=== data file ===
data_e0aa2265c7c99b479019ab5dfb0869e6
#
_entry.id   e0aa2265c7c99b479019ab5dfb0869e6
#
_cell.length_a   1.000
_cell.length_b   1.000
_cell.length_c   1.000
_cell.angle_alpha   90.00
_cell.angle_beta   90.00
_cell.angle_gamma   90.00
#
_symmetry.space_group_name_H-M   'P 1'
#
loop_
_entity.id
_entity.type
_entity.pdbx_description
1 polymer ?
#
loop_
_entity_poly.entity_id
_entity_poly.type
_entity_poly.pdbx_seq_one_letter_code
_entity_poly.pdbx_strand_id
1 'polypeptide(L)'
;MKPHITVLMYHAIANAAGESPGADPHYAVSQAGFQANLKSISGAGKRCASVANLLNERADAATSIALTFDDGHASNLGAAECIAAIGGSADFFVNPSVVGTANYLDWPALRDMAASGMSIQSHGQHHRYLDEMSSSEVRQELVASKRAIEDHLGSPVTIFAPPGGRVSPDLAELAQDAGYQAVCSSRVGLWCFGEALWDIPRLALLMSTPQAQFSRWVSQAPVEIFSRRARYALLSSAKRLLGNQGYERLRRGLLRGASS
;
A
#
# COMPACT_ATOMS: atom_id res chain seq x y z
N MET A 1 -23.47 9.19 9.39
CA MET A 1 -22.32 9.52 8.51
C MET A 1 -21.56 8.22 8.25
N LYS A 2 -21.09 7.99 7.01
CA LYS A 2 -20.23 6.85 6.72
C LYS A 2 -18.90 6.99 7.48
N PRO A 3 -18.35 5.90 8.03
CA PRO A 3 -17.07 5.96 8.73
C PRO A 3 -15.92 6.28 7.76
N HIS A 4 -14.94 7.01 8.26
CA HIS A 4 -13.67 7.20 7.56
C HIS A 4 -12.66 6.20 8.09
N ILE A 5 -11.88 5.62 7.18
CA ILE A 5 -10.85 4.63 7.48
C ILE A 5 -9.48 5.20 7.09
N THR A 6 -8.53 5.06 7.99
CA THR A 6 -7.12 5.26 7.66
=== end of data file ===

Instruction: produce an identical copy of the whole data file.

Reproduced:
data_e0aa2265c7c99b479019ab5dfb0869e6
#
_entry.id   e0aa2265c7c99b479019ab5dfb0869e6
#
_cell.length_a   1.000
_cell.length_b   1.000
_cell.length_c   1.000
_cell.angle_alpha   90.00
_cell.angle_beta   90.00
_cell.angle_gamma   90.00
#
_symmetry.space_group_name_H-M   'P 1'
#
loop_
_entity.id
_entity.type
_entity.pdbx_description
1 polymer ?
#
loop_
_entity_poly.entity_id
_entity_poly.type
_entity_poly.pdbx_seq_one_letter_code
_entity_poly.pdbx_strand_id
1 'polypeptide(L)'
;MKPHITVLMYHAIANAAGESPGADPHYAVSQAGFQANLKSISGAGKRCASVANLLNERADAATSIALTFDDGHASNLGAAECIAAIGGSADFFVNPSVVGTANYLDWPALRDMAASGMSIQSHGQHHRYLDEMSSSEVRQELVASKRAIEDHLGSPVTIFAPPGGRVSPDLAELAQDAGYQAVCSSRVGLWCFGEALWDIPRLALLMSTPQAQFSRWVSQAPVEIFSRRARYALLSSAKRLLGNQGYERLRRGLLRGASS
;
A
#
# COMPACT_ATOMS: atom_id res chain seq x y z
N MET A 1 -23.47 9.19 9.39
CA MET A 1 -22.32 9.52 8.51
C MET A 1 -21.56 8.22 8.25
N LYS A 2 -21.09 7.99 7.01
CA LYS A 2 -20.23 6.85 6.72
C LYS A 2 -18.90 6.99 7.48
N PRO A 3 -18.35 5.90 8.03
CA PRO A 3 -17.07 5.96 8.73
C PRO A 3 -15.92 6.28 7.76
N HIS A 4 -14.94 7.01 8.26
CA HIS A 4 -13.67 7.20 7.56
C HIS A 4 -12.66 6.20 8.09
N ILE A 5 -11.88 5.62 7.18
CA ILE A 5 -10.85 4.63 7.48
C ILE A 5 -9.48 5.20 7.09
N THR A 6 -8.53 5.06 7.99
CA THR A 6 -7.12 5.26 7.66